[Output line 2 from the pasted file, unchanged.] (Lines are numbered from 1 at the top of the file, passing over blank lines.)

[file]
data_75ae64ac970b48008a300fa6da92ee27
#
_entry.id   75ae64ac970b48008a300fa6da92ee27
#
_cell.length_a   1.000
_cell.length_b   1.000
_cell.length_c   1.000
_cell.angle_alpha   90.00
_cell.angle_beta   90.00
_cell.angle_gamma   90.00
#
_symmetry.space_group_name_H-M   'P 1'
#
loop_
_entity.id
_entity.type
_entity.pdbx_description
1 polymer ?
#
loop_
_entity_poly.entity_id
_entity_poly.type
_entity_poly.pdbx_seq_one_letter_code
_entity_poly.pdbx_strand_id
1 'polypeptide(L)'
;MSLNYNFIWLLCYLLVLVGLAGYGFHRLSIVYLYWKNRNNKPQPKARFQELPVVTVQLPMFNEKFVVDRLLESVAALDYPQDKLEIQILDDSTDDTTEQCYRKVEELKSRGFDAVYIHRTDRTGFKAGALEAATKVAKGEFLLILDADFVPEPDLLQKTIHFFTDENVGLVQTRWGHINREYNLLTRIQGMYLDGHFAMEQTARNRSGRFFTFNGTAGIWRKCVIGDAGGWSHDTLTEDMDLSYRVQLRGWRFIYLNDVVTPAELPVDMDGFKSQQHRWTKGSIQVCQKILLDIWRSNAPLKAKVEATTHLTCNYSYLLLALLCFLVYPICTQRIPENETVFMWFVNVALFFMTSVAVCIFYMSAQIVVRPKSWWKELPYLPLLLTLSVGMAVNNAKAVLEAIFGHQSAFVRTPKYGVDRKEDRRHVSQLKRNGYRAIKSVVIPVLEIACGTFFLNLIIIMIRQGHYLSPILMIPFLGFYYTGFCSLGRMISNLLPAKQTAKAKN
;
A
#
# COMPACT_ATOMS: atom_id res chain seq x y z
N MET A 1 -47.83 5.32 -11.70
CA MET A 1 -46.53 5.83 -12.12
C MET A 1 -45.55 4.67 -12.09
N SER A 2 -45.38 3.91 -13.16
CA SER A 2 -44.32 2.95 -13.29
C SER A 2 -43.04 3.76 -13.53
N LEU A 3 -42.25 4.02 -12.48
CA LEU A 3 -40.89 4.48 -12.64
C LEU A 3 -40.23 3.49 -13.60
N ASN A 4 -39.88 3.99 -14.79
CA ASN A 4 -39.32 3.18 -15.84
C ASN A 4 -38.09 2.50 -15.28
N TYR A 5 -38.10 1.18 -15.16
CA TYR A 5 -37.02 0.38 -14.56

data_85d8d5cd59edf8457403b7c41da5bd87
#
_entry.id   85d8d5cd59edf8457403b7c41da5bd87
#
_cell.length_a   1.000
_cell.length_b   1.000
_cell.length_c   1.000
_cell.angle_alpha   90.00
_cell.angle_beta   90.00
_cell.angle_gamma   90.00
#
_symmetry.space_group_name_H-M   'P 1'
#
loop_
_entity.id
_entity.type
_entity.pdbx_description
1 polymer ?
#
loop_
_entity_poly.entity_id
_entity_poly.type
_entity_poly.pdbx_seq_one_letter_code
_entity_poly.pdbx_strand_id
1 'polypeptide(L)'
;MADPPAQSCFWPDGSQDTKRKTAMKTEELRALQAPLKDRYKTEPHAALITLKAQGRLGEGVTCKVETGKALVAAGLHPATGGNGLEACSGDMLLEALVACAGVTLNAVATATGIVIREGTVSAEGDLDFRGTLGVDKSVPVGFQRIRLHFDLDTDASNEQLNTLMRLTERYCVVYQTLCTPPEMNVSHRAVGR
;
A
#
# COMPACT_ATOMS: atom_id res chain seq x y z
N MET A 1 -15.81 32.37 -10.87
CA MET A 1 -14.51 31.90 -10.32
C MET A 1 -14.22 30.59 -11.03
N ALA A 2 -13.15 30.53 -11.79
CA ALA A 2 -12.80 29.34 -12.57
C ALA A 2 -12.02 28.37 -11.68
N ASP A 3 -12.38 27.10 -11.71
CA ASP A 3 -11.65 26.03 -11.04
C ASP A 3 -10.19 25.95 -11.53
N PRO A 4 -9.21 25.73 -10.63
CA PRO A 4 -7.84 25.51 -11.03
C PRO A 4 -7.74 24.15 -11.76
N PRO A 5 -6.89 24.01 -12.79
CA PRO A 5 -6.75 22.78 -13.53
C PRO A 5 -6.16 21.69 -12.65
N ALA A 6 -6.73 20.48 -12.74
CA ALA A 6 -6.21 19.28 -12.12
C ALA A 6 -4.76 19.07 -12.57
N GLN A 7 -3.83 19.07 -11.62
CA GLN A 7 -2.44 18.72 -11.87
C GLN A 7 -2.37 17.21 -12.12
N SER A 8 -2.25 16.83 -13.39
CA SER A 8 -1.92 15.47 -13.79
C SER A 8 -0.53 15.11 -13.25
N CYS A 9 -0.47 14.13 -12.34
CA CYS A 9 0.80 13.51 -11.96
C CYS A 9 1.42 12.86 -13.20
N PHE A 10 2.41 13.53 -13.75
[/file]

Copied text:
#